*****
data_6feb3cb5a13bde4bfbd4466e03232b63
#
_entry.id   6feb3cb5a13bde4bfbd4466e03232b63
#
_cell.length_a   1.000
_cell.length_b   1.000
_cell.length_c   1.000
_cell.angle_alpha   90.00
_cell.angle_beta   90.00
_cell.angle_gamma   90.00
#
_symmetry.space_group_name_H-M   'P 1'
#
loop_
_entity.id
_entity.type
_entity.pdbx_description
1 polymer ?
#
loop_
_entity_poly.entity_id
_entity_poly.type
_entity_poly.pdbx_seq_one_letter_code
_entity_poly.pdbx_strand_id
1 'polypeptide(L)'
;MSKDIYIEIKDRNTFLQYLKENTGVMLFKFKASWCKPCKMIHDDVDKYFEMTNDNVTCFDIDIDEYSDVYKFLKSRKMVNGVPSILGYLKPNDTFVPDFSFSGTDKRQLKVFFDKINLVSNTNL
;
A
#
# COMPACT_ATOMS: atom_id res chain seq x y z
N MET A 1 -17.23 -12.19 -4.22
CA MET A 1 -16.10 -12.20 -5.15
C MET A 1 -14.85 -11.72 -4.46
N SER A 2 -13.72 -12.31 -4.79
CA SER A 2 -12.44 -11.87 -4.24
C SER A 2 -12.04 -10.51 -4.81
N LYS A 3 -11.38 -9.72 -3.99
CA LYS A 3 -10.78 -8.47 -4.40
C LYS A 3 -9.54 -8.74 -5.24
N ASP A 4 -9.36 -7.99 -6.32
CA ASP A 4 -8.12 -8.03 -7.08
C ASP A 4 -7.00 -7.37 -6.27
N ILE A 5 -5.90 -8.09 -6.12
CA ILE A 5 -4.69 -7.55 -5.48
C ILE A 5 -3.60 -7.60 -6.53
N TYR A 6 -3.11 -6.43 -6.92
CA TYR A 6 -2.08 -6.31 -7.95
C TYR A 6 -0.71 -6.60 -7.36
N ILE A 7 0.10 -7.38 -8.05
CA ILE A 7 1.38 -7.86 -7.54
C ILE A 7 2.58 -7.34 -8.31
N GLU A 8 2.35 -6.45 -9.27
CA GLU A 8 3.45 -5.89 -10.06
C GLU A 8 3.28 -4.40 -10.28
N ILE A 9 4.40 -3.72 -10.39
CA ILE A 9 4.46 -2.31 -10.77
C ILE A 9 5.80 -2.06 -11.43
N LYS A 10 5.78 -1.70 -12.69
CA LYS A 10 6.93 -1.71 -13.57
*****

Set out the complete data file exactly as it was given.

data_6feb3cb5a13bde4bfbd4466e03232b63
#
_entry.id   6feb3cb5a13bde4bfbd4466e03232b63
#
_cell.length_a   1.000
_cell.length_b   1.000
_cell.length_c   1.000
_cell.angle_alpha   90.00
_cell.angle_beta   90.00
_cell.angle_gamma   90.00
#
_symmetry.space_group_name_H-M   'P 1'
#
loop_
_entity.id
_entity.type
_entity.pdbx_description
1 polymer ?
#
loop_
_entity_poly.entity_id
_entity_poly.type
_entity_poly.pdbx_seq_one_letter_code
_entity_poly.pdbx_strand_id
1 'polypeptide(L)'
;MSKDIYIEIKDRNTFLQYLKENTGVMLFKFKASWCKPCKMIHDDVDKYFEMTNDNVTCFDIDIDEYSDVYKFLKSRKMVNGVPSILGYLKPNDTFVPDFSFSGTDKRQLKVFFDKINLVSNTNL
;
A
#
# COMPACT_ATOMS: atom_id res chain seq x y z
N MET A 1 -17.23 -12.19 -4.22
CA MET A 1 -16.10 -12.20 -5.15
C MET A 1 -14.85 -11.72 -4.46
N SER A 2 -13.72 -12.31 -4.79
CA SER A 2 -12.44 -11.87 -4.24
C SER A 2 -12.04 -10.51 -4.81
N LYS A 3 -11.38 -9.72 -3.99
CA LYS A 3 -10.78 -8.47 -4.40
C LYS A 3 -9.54 -8.74 -5.24
N ASP A 4 -9.36 -7.99 -6.32
CA ASP A 4 -8.12 -8.03 -7.08
C ASP A 4 -7.00 -7.37 -6.27
N ILE A 5 -5.90 -8.09 -6.12
CA ILE A 5 -4.69 -7.55 -5.48
C ILE A 5 -3.60 -7.60 -6.53
N TYR A 6 -3.11 -6.43 -6.92
CA TYR A 6 -2.08 -6.31 -7.95
C TYR A 6 -0.71 -6.60 -7.36
N ILE A 7 0.10 -7.38 -8.05
CA ILE A 7 1.38 -7.86 -7.54
C ILE A 7 2.58 -7.34 -8.31
N GLU A 8 2.35 -6.45 -9.27
CA GLU A 8 3.45 -5.89 -10.06
C GLU A 8 3.28 -4.40 -10.28
N ILE A 9 4.40 -3.72 -10.39
CA ILE A 9 4.46 -2.31 -10.77
C ILE A 9 5.80 -2.06 -11.43
N LYS A 10 5.78 -1.70 -12.69
CA LYS A 10 6.93 -1.71 -13.57